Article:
Real Madrid to take action against Barcelona over payouts

MADRID (AP) — Real Madrid will take on Barcelona in a lawsuit the rival faces over its…

MADRID (AP) — Real Madrid will oppose Barcelona in a lawsuit the rival faces over millions of euros in payments over several years to a company owned by the vice president of Spain’s soccer referees committee, Madrid said Sunday after an emergency meeting board.

The decision came two days after the prosecutor’s office officially accused Barcelona allegations of corruption in sports, fraud and falsification of commercial documents. The investigating judge decides whether the prosecution should be pursued.

“Real Madrid wants to express its deep concern at the seriousness of the facts and reiterates its confidence in the legal system,” Madrid said. the statement said after the board meeting. “The club has agreed that in defense of its legal rights it will appear in court if the judge makes it open to the injured parties.”

It was the first time Madrid had officially weighed in on the issue. Other clubs have already raised their concerns about Barcelona’s payments, as have the Spanish league and the Spanish Football Federation. The league also planned to take legal action against Barcelona.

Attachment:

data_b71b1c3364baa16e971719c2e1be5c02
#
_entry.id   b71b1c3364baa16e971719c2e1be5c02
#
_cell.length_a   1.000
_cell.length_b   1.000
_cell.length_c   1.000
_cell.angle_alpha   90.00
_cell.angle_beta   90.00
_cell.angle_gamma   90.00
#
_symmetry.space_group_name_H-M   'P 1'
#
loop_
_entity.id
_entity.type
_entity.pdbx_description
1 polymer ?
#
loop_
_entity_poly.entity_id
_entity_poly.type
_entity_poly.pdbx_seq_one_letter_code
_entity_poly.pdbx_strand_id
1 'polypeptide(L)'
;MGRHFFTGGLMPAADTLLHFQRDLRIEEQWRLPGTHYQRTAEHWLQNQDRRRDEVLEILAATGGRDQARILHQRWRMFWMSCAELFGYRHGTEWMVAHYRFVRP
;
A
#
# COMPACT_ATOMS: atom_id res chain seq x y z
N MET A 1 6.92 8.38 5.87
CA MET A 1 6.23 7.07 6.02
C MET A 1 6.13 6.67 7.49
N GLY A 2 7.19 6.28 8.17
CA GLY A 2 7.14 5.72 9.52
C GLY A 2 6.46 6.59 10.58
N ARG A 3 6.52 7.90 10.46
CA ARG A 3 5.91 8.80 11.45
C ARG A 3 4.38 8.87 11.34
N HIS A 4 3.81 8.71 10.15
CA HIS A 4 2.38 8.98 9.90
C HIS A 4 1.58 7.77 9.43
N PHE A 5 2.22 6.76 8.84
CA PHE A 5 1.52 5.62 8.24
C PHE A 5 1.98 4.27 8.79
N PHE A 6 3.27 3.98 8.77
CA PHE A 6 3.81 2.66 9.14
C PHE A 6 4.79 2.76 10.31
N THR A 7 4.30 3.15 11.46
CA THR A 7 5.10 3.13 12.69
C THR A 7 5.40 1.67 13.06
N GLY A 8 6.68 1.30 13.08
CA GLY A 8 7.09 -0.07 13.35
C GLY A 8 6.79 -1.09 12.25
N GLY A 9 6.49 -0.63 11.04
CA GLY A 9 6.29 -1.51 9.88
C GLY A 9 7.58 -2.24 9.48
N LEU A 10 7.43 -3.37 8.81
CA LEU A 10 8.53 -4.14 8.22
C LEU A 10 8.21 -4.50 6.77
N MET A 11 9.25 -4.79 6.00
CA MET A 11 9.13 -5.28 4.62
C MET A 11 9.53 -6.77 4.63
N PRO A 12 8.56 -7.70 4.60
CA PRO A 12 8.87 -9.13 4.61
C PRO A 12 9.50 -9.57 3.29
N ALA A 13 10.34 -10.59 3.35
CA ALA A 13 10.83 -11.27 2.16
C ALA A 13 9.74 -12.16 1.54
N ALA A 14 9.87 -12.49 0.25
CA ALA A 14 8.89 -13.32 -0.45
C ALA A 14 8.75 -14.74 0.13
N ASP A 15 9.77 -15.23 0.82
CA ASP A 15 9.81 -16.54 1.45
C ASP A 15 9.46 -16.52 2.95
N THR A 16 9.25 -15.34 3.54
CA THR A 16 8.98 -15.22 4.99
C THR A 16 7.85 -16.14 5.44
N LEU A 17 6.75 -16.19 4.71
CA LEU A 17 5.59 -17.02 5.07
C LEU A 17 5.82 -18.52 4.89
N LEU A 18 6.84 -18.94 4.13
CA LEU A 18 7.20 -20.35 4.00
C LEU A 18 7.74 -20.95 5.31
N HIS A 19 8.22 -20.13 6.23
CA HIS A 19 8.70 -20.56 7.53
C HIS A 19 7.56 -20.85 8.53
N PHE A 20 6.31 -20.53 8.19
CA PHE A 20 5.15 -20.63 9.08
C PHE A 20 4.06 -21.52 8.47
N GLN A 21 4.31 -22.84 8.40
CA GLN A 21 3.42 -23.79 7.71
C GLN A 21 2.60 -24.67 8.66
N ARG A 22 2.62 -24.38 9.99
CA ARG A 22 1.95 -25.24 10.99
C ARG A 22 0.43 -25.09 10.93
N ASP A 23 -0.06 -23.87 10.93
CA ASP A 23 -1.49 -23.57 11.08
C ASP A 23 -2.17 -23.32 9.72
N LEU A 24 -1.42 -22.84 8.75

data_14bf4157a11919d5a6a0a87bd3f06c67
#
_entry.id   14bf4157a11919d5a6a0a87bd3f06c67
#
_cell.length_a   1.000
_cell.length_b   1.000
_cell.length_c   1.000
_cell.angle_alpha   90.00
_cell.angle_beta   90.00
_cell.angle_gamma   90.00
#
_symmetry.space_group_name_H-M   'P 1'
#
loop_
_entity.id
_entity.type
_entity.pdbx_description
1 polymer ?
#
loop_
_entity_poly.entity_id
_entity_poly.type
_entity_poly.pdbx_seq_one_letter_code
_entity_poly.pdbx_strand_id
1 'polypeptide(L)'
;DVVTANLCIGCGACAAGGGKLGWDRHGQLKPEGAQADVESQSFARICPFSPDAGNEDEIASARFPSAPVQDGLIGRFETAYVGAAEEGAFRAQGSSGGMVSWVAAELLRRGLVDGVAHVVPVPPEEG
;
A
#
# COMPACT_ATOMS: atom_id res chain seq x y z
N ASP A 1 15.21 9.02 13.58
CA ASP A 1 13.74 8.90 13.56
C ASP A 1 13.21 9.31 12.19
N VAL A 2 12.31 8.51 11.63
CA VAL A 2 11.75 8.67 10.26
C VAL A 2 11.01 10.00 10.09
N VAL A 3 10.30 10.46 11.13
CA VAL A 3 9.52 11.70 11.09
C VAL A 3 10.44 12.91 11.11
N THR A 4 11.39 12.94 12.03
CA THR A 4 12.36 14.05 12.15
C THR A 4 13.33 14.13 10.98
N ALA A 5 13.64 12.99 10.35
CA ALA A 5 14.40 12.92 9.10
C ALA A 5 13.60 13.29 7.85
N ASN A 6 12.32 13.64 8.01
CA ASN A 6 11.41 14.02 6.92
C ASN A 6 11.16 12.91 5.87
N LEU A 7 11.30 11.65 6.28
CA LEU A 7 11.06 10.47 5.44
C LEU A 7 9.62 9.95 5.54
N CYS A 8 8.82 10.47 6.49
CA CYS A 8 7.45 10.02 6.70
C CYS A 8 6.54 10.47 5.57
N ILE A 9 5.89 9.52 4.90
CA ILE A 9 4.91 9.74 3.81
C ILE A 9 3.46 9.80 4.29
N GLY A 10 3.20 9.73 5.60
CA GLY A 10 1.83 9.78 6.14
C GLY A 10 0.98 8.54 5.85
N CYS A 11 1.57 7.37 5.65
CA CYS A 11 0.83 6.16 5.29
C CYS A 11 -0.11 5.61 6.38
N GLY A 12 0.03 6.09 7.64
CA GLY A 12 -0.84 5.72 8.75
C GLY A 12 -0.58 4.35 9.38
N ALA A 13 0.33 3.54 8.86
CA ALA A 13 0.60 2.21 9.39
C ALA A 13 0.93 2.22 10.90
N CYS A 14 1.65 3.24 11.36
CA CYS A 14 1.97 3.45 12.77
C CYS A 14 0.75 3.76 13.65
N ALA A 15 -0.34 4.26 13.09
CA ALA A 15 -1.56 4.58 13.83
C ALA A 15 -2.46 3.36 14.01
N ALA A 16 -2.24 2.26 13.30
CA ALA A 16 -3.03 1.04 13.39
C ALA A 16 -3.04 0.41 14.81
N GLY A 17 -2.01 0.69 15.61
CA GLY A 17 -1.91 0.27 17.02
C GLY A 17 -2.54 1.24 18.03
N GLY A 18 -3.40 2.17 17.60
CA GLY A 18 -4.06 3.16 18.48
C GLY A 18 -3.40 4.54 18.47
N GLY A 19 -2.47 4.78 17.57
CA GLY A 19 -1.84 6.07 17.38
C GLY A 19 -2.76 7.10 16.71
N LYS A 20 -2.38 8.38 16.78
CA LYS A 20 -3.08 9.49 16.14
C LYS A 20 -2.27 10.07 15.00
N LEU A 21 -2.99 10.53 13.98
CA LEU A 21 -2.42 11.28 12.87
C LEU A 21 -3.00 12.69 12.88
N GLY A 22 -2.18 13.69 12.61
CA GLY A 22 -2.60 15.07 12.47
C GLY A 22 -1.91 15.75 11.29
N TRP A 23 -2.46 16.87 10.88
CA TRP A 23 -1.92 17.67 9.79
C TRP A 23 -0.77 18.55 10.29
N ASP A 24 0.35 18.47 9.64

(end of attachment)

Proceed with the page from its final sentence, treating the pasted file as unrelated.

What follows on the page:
Barcelona president Jaan Laporta said fans should remain “calm”.

“Barça is not guilty of the accusations made against it and is the victim of a campaign in which everyone is now involved to damage its pride.” Laporta said on Twitter. “It is not surprising, and we will defend Barça and prove that the club is innocent. Many will be forced to make amends.”

Laporta himself was not among those charged by prosecutors on Friday.

Barcelona have been under scrutiny since payments to a committee official came to light last month. The payments were initially investigated as part of the company’s tax investigation.

Barcelona has consistently denied any wrongdoing or conflict of interest, saying it paid for referees’ technical reports but never tried to influence their decisions in games.

In court documents seen by The Associated Press, prosecutors said the club paid 7.3 million euros ($7.7 million) between 2001 and 2018. They added that this “amount is not justified, as it was not provided for by the club’s charter and was not approved by its general meeting (of club members).”

The prosecutor’s office alleged that the former vice president of the committee, José María Enriquez Negreiro, “in exchange for money, performed actions aimed at the benefit of Barcelona football club in the process of decision-making by referees in games played by Barcelona and in the results of competitions.”

So far, there is no evidence that the referees or the results of the game were actually affected.


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